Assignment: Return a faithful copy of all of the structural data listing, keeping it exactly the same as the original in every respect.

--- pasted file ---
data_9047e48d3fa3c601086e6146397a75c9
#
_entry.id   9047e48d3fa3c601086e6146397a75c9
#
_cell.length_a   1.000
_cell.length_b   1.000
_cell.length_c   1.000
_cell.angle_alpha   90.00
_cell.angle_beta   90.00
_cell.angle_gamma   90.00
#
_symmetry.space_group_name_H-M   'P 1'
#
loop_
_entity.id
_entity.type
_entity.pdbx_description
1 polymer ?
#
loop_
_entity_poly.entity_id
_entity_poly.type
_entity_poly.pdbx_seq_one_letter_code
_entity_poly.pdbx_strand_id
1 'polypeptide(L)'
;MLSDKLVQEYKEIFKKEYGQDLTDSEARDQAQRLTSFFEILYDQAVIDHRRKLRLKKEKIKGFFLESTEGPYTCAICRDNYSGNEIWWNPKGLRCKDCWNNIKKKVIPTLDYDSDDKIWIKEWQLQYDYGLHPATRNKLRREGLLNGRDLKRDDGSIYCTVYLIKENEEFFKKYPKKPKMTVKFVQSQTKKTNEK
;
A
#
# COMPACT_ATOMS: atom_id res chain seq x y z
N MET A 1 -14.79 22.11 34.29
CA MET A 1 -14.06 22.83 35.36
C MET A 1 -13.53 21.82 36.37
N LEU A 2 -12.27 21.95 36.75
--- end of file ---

data_9047e48d3fa3c601086e6146397a75c9
#
_entry.id   9047e48d3fa3c601086e6146397a75c9
#
_cell.length_a   1.000
_cell.length_b   1.000
_cell.length_c   1.000
_cell.angle_alpha   90.00
_cell.angle_beta   90.00
_cell.angle_gamma   90.00
#
_symmetry.space_group_name_H-M   'P 1'
#
loop_
_entity.id
_entity.type
_entity.pdbx_description
1 polymer ?
#
loop_
_entity_poly.entity_id
_entity_poly.type
_entity_poly.pdbx_seq_one_letter_code
_entity_poly.pdbx_strand_id
1 'polypeptide(L)'
;MLSDKLVQEYKEIFKKEYGQDLTDSEARDQAQRLTSFFEILYDQAVIDHRRKLRLKKEKIKGFFLESTEGPYTCAICRDNYSGNEIWWNPKGLRCKDCWNNIKKKVIPTLDYDSDDKIWIKEWQLQYDYGLHPATRNKLRREGLLNGRDLKRDDGSIYCTVYLIKENEEFFKKYPKKPKMTVKFVQSQTKKTNEK
;
A
#
# COMPACT_ATOMS: atom_id res chain seq x y z
N MET A 1 -14.79 22.11 34.29
CA MET A 1 -14.06 22.83 35.36
C MET A 1 -13.53 21.82 36.37
N LEU A 2 -12.27 21.95 36.75